Submitted by Ryan Estrada on October 18, 2005 - 00:55
Earlier this week, there was a bit of a dispute between Penny Arcade and attorney Jack Thompson about Jack's offer to pay ten thousand dollars to any game company who would make and release his game about the brutal murder of people in the gaming industry. When someone did, Jack said that the offer was merely satire, and he did not intend to make the donation.
The Penny Arcade boys decided to be the better men, and with nothing more than a brief mention buried beneath their latest news post, made the 10,000 dollar donation themselves, in Jack's name. That's class.
Welton Colbert's experience with Jack Thompson, however, was handled with decidedly less class.
Submitted by Xaviar Xerexes on May 24, 2005 - 10:12
Counsel for the Comic Book Legal Defense Fund have submitted four motions to dismiss the charges against retailer Gordon Lee, owner of Legends in Rome, GA. Last February, the Fund initiated Lee's defense against charges resulting from accidentally distributing Alternative Comics #2, a Free Comic Book Day book from 2004, to a minor. The anthology includes the story "The Salon" by Nick Bertozzi, which contains a segment depicting Picasso in the nude. The Fund has already spent in excess of $20,000 defending this case.
CBLDF filed four motions on May 2. The first motion seeks to dismiss the John Doe counts. The second seeks to dismiss both felony counts under the rule of lenity, which requires that when a defendant is charged with a felony and a misdemeanor for the same conduct, the lesser penalty must apply. The third motion seeks to dismiss the felony counts on the grounds that Georgia's Distribution of Material Depicting Nudity or Sexual Conduct is unconstitutional on its face and as applied. The fourth motion seeks to dismiss the misdemeanor counts of Distribution of Material Harmful to Minors on the grounds that the law is unconstitutional on its face and as applied to this case.
Submitted by Xaviar Xerexes on March 29, 2005 - 13:43
Although this raises all of the issues debated during the Comictastic news stories, this module, for what it's worth, does seem to include a link to the comic's website. It also has a somewhat active support forum which might provide an opportunity to suggest creator-friendly improvements to the folks behind this piece of code.
Or to learn if there's a way to block it, if you don't want your work displayed via this means of publication.
Submitted by Erik Melander on March 19, 2005 - 19:41
Mike Krahulik reports that the legal difficulties surrounding the Penny Arcade brand have finally been worked out.
I am happy to announce that the legal issues surrounding our book have been settled. The rights to our own work are once again in our hands. This means you can finally expect to see new printed Penny Arcade material.
It is likely that this is related to the situation where Krahulik and Holkins inadvertedly signed away some of the rights to their work to an internet marketing firm, as outlined in the NY times article profiling Penny Arcade.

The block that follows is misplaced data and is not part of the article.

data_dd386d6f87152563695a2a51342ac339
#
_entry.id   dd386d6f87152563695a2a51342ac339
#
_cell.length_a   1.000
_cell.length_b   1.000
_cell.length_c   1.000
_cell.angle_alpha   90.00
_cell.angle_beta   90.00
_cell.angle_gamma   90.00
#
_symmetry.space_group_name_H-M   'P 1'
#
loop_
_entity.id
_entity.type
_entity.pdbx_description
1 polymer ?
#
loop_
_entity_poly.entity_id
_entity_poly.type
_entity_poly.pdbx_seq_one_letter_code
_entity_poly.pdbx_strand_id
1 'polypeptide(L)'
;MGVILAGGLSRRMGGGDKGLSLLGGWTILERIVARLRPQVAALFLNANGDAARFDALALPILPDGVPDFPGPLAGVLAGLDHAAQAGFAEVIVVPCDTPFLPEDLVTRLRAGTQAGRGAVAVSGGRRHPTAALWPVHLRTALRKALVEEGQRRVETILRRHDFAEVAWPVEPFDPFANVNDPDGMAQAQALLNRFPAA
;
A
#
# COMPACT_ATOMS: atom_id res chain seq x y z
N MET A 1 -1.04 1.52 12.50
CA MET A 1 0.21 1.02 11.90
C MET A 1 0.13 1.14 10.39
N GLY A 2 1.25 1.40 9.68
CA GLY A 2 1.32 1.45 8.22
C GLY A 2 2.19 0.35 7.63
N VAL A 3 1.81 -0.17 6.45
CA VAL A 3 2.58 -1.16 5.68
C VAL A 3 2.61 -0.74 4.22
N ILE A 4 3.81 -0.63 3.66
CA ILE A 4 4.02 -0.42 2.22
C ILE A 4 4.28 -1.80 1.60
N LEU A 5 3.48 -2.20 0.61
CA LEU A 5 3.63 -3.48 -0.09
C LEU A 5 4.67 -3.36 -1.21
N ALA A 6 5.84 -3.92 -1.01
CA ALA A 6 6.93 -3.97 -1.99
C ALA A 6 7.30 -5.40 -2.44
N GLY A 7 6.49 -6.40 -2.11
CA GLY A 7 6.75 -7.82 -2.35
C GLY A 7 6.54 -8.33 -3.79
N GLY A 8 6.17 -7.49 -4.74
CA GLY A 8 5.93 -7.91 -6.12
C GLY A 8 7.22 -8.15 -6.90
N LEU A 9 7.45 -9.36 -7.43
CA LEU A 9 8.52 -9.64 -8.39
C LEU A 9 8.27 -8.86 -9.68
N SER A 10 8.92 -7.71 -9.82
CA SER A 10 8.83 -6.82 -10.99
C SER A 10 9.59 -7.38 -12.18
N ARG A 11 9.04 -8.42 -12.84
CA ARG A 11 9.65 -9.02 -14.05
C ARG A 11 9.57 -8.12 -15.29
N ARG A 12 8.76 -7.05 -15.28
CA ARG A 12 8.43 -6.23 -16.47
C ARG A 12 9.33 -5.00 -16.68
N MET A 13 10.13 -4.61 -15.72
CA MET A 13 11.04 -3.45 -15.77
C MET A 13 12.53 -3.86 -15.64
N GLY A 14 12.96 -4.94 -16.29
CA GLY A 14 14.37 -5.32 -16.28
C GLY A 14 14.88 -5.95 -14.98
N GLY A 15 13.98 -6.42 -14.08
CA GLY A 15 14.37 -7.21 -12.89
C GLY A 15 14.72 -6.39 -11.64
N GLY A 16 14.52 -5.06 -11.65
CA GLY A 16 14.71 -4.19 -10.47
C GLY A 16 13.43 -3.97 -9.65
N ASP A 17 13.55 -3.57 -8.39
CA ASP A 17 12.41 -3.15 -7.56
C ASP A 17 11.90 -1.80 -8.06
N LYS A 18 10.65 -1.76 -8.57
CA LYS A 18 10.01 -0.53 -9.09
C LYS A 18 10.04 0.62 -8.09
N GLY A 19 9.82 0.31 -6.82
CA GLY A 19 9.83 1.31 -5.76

Submitted by Xaviar Xerexes on March 3, 2005 - 12:54
Submitted by Erik Melander on February 8, 2005 - 11:58
The latest case of the Comic Book Legal Defense Fund is the arrest of a comic book retailer for "distributing material depicting nudity" and "distributing obscene material to a minor." The offending material in question is a part of Nick Bertozzi's The Salon, available online at Modern Tales sister site Serializer.
Submitted by Xaviar Xerexes on January 31, 2005 - 15:04
If you, webcomic creator, are ever in a position to get your work published, never, never, assume the publisher is your best buddy and that a "standard contract" is somehow fair to both of you. Companies are not people and most of the time a contract is between you and the company (not the people who work for the company).
This sad story of contract stupidity involves not a webcomic creator but a brilliant mathematician who wrote a book based on his website. You may not be able to calculate differential equations, but you can certainly be smarter about contracts.
Submitted by Xaviar Xerexes on January 14, 2005 - 13:06
Lawrence Lessig writes an interesting article at Wired about corporate copyright-holders pitting Europe and the United States against each other to continue the extension of copyright terms.
By law, once the limited monopoly granted through copyright expires creative works are placed in the public domain. Under current U.S. law, nothing will enter the public domain until 2019 although that date will change if Congress again extends the copyright term on creative works.
Submitted by Th'_Mole on January 13, 2005 - 12:18
Newsarama continues its coverage of P2P trading of comic book scans. Part 2 includes interviews with a group of individuals involved in facilitating the downloading of comic books.
Submitted by Xaviar Xerexes on November 28, 2004 - 15:54
This handy guide provides a good reference sheet for copyright issues with regards to comics.
Brad Templeton's webpage is also a good cheat sheet for copyright issues, particularly with regards to the Internet.